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September 23, 2017

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Video game flick 'Assassin's Creed' is anything but fun

In "Assassin's Creed " a death row inmate is saved by a shadowy organization because they need him to unlock the memories of his 15th century ancestor Aguilar to find the location of an apple that contains the genetic code to free will because Marion Cotillard wants to end violence ... or something. There have surely been sillier film premises, but even in a year that gave us "Independence Day: Resurgence," I'm hard pressed to think of anything as convoluted and, in the end, as joyless and unrewarding as this.

Yes, "Assassin's Creed" is attempting to give a serious narrative origin story to the popular video game, ostensibly setting up interest in possible future films. But it's hard to even feign interest in this one, let alone what might come next. Director Justin Kurzel's film embodies the worst tendencies of modern blockbusters to feel not like a full movie, but a tease for what's to come — a television pilot on the big screen. It's become the de facto operating mode for franchise storytelling, where instead of relying on a natural interest, the studios force audiences to want more by simply not giving them a full story in the first place.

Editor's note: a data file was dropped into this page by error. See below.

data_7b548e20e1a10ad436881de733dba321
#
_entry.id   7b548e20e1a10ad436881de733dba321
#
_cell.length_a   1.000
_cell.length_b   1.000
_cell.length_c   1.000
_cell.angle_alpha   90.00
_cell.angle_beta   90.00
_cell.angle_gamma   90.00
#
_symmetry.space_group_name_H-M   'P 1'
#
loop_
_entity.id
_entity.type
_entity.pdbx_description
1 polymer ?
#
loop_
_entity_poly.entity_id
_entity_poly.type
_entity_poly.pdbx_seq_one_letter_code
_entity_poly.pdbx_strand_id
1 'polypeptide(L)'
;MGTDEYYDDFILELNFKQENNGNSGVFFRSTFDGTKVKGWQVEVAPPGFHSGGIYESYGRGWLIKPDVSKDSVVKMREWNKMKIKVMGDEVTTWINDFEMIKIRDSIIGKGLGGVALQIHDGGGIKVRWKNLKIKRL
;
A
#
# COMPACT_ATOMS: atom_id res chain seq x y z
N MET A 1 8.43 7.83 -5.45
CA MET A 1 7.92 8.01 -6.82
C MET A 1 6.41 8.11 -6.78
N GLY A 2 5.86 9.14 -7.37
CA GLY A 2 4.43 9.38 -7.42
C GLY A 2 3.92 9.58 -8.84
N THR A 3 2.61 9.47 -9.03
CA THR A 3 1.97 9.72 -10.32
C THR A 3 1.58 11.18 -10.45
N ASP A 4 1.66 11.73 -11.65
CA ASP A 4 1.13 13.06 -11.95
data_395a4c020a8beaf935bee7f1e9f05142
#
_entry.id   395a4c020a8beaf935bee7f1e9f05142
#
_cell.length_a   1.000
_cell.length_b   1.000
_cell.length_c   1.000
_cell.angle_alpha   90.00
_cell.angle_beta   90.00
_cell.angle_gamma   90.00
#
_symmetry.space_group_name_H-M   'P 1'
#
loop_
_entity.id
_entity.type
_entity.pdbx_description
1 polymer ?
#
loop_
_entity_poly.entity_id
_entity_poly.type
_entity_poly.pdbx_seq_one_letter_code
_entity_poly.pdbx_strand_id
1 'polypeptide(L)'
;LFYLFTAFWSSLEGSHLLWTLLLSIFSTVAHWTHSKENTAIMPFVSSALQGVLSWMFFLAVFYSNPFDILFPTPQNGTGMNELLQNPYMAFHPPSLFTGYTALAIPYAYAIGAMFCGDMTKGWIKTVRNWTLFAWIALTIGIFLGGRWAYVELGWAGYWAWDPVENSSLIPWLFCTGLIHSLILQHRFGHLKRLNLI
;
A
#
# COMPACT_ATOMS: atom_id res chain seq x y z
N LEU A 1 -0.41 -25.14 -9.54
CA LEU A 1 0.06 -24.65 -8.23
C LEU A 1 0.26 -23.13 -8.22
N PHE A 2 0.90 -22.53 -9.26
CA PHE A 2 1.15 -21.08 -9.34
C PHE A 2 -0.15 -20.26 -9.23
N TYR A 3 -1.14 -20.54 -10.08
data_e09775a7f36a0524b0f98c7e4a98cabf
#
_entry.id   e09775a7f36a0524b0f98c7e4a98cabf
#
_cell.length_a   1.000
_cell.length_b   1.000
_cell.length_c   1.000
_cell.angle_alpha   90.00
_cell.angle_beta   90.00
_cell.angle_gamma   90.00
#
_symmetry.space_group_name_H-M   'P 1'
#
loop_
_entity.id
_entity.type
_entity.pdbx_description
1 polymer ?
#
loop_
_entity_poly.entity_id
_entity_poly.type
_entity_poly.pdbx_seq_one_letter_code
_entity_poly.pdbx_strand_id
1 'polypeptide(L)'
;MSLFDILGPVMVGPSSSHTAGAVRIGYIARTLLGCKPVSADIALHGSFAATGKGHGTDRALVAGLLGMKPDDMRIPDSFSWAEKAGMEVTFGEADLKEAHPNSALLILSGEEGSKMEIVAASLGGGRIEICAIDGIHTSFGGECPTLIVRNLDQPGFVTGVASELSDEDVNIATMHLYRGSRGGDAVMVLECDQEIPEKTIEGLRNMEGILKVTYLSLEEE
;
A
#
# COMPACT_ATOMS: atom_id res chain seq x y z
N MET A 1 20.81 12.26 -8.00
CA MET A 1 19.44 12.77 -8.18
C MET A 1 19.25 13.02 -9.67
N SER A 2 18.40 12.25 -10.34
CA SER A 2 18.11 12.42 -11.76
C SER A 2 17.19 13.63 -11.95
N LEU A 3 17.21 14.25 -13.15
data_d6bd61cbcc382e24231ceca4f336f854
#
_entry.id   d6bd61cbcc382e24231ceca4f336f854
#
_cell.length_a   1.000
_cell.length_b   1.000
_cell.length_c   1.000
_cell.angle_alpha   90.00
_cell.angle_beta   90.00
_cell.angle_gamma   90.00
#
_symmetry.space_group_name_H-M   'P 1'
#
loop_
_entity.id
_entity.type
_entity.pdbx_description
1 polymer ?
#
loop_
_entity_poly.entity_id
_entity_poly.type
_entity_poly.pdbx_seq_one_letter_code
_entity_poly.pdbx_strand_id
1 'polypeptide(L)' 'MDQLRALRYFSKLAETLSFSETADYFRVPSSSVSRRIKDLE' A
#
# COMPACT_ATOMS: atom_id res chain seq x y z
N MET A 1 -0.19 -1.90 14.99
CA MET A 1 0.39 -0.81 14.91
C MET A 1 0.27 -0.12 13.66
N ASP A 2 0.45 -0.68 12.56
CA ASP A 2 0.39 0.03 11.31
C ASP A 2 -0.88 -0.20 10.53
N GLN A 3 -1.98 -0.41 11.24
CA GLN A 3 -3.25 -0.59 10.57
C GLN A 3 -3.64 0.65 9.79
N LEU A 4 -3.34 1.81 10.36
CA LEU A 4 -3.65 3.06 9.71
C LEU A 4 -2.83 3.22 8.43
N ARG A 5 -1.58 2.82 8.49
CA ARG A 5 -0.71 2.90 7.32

In the case of "Assassin's Creed," they try to give an emotional entryway into understanding the ancient conflict between the Templars, who want order, and the Assassins, who have sworn to preserve free will at all costs, through the story of Cal Lynch. We meet Cal as a kid — a daredevil troublemaker who bikes home to find Patsy Cline's "Crazy" blaring over the speakers and his mother dead at the kitchen table. His father, sporting a dramatic hooded cape, is there with a knife and tells Cal that he needs to get out and "live in the shadows." Then some government types in black SUVs storm the house as Cal escapes on the rooftops.

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